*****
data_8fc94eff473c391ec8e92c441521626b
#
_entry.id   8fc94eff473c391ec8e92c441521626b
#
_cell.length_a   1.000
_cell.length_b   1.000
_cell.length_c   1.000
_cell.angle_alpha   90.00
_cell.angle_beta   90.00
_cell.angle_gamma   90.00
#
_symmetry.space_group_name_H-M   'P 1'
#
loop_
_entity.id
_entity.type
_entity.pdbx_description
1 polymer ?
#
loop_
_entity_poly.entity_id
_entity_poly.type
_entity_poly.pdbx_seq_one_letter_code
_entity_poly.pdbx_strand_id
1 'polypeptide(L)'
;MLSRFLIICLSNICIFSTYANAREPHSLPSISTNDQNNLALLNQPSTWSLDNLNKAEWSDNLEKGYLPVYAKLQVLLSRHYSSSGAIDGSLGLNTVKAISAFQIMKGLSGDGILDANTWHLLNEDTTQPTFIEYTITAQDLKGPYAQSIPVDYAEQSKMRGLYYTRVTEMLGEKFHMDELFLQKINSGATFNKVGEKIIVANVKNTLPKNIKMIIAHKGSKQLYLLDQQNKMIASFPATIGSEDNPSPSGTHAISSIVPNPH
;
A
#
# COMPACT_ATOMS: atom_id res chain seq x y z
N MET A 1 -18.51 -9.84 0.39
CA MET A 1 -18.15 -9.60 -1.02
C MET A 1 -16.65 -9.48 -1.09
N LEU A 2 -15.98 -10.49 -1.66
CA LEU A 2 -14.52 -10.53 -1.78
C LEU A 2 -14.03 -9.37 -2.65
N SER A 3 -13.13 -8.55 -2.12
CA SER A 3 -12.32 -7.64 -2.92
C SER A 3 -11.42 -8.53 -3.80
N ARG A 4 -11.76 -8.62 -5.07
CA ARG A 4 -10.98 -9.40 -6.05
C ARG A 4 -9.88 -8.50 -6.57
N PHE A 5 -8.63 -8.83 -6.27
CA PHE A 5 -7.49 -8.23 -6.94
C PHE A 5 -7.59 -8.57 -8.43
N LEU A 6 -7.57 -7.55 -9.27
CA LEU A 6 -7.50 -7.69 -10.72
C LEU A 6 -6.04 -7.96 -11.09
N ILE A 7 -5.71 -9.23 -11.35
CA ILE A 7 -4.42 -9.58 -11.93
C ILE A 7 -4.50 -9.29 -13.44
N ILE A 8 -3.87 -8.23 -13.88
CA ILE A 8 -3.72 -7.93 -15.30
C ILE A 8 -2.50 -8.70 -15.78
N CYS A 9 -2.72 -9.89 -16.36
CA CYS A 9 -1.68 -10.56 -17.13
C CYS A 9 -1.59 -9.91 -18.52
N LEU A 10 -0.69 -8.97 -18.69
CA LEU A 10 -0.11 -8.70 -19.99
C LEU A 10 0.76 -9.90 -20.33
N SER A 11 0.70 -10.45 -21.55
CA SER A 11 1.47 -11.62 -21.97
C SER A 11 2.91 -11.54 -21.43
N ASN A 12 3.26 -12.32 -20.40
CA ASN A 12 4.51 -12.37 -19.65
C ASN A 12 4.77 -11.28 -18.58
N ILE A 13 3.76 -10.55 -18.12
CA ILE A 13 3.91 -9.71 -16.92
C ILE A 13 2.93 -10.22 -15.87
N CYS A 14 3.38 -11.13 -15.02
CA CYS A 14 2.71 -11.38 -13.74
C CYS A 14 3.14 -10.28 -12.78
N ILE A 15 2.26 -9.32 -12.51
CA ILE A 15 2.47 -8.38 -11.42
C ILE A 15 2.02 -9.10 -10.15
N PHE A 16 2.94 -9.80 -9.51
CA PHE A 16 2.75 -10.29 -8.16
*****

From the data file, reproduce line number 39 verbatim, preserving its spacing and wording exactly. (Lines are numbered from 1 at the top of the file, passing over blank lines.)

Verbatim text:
C SER A 3 -11.42 -8.53 -3.80